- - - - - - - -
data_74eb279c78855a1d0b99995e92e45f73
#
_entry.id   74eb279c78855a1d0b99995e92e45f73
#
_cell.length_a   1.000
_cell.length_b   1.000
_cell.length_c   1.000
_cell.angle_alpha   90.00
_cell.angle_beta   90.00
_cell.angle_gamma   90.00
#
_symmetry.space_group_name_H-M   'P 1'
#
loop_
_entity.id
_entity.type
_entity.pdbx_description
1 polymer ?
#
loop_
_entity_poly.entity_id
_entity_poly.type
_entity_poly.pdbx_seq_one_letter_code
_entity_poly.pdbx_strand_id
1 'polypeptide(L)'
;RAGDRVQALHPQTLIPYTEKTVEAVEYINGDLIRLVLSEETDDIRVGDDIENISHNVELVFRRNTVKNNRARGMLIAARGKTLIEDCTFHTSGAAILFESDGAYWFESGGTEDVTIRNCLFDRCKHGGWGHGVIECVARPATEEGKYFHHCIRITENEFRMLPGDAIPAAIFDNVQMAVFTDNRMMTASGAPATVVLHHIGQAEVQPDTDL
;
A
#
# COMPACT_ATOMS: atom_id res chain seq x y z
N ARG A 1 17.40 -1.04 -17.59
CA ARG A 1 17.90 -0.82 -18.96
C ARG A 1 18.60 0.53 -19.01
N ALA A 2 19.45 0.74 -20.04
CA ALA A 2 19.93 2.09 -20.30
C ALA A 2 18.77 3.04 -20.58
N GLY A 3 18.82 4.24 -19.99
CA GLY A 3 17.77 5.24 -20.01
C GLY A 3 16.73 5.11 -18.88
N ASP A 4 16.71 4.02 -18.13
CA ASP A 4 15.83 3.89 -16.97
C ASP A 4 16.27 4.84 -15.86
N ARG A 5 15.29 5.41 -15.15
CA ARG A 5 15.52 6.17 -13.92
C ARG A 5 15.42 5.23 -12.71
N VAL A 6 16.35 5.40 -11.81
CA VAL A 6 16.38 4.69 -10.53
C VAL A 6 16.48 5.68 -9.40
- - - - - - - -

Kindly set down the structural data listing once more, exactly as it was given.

data_74eb279c78855a1d0b99995e92e45f73
#
_entry.id   74eb279c78855a1d0b99995e92e45f73
#
_cell.length_a   1.000
_cell.length_b   1.000
_cell.length_c   1.000
_cell.angle_alpha   90.00
_cell.angle_beta   90.00
_cell.angle_gamma   90.00
#
_symmetry.space_group_name_H-M   'P 1'
#
loop_
_entity.id
_entity.type
_entity.pdbx_description
1 polymer ?
#
loop_
_entity_poly.entity_id
_entity_poly.type
_entity_poly.pdbx_seq_one_letter_code
_entity_poly.pdbx_strand_id
1 'polypeptide(L)'
;RAGDRVQALHPQTLIPYTEKTVEAVEYINGDLIRLVLSEETDDIRVGDDIENISHNVELVFRRNTVKNNRARGMLIAARGKTLIEDCTFHTSGAAILFESDGAYWFESGGTEDVTIRNCLFDRCKHGGWGHGVIECVARPATEEGKYFHHCIRITENEFRMLPGDAIPAAIFDNVQMAVFTDNRMMTASGAPATVVLHHIGQAEVQPDTDL
;
A
#
# COMPACT_ATOMS: atom_id res chain seq x y z
N ARG A 1 17.40 -1.04 -17.59
CA ARG A 1 17.90 -0.82 -18.96
C ARG A 1 18.60 0.53 -19.01
N ALA A 2 19.45 0.74 -20.04
CA ALA A 2 19.93 2.09 -20.30
C ALA A 2 18.77 3.04 -20.58
N GLY A 3 18.82 4.24 -19.99
CA GLY A 3 17.77 5.24 -20.01
C GLY A 3 16.73 5.11 -18.88
N ASP A 4 16.71 4.02 -18.13
CA ASP A 4 15.83 3.89 -16.97
C ASP A 4 16.27 4.84 -15.86
N ARG A 5 15.29 5.41 -15.15
CA ARG A 5 15.52 6.17 -13.92
C ARG A 5 15.42 5.23 -12.71
N VAL A 6 16.35 5.40 -11.81
CA VAL A 6 16.38 4.69 -10.53
C VAL A 6 16.48 5.68 -9.40